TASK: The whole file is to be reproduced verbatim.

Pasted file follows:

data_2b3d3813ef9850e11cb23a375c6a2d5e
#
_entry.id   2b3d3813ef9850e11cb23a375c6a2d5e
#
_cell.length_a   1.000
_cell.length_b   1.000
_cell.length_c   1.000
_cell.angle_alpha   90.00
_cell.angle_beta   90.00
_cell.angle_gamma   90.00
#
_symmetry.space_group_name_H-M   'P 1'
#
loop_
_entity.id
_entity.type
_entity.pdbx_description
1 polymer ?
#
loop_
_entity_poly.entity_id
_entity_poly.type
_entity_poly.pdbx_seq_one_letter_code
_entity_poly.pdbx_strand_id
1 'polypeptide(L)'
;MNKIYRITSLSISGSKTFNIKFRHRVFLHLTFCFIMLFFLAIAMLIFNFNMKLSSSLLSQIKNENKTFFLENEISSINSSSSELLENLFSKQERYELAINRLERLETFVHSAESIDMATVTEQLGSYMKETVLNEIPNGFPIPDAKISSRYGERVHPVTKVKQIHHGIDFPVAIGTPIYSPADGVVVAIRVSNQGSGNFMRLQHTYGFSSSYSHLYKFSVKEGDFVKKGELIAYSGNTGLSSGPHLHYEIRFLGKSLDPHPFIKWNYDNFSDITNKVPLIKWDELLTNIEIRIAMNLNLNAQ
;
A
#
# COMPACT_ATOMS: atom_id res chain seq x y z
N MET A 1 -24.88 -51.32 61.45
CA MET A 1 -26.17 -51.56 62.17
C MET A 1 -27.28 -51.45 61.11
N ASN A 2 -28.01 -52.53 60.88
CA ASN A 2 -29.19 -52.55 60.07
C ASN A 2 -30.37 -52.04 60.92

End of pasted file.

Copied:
data_2b3d3813ef9850e11cb23a375c6a2d5e
#
_entry.id   2b3d3813ef9850e11cb23a375c6a2d5e
#
_cell.length_a   1.000
_cell.length_b   1.000
_cell.length_c   1.000
_cell.angle_alpha   90.00
_cell.angle_beta   90.00
_cell.angle_gamma   90.00
#
_symmetry.space_group_name_H-M   'P 1'
#
loop_
_entity.id
_entity.type
_entity.pdbx_description
1 polymer ?
#
loop_
_entity_poly.entity_id
_entity_poly.type
_entity_poly.pdbx_seq_one_letter_code
_entity_poly.pdbx_strand_id
1 'polypeptide(L)'
;MNKIYRITSLSISGSKTFNIKFRHRVFLHLTFCFIMLFFLAIAMLIFNFNMKLSSSLLSQIKNENKTFFLENEISSINSSSSELLENLFSKQERYELAINRLERLETFVHSAESIDMATVTEQLGSYMKETVLNEIPNGFPIPDAKISSRYGERVHPVTKVKQIHHGIDFPVAIGTPIYSPADGVVVAIRVSNQGSGNFMRLQHTYGFSSSYSHLYKFSVKEGDFVKKGELIAYSGNTGLSSGPHLHYEIRFLGKSLDPHPFIKWNYDNFSDITNKVPLIKWDELLTNIEIRIAMNLNLNAQ
;
A
#
# COMPACT_ATOMS: atom_id res chain seq x y z
N MET A 1 -24.88 -51.32 61.45
CA MET A 1 -26.17 -51.56 62.17
C MET A 1 -27.28 -51.45 61.11
N ASN A 2 -28.01 -52.53 60.88
CA ASN A 2 -29.19 -52.55 60.07
C ASN A 2 -30.37 -52.04 60.92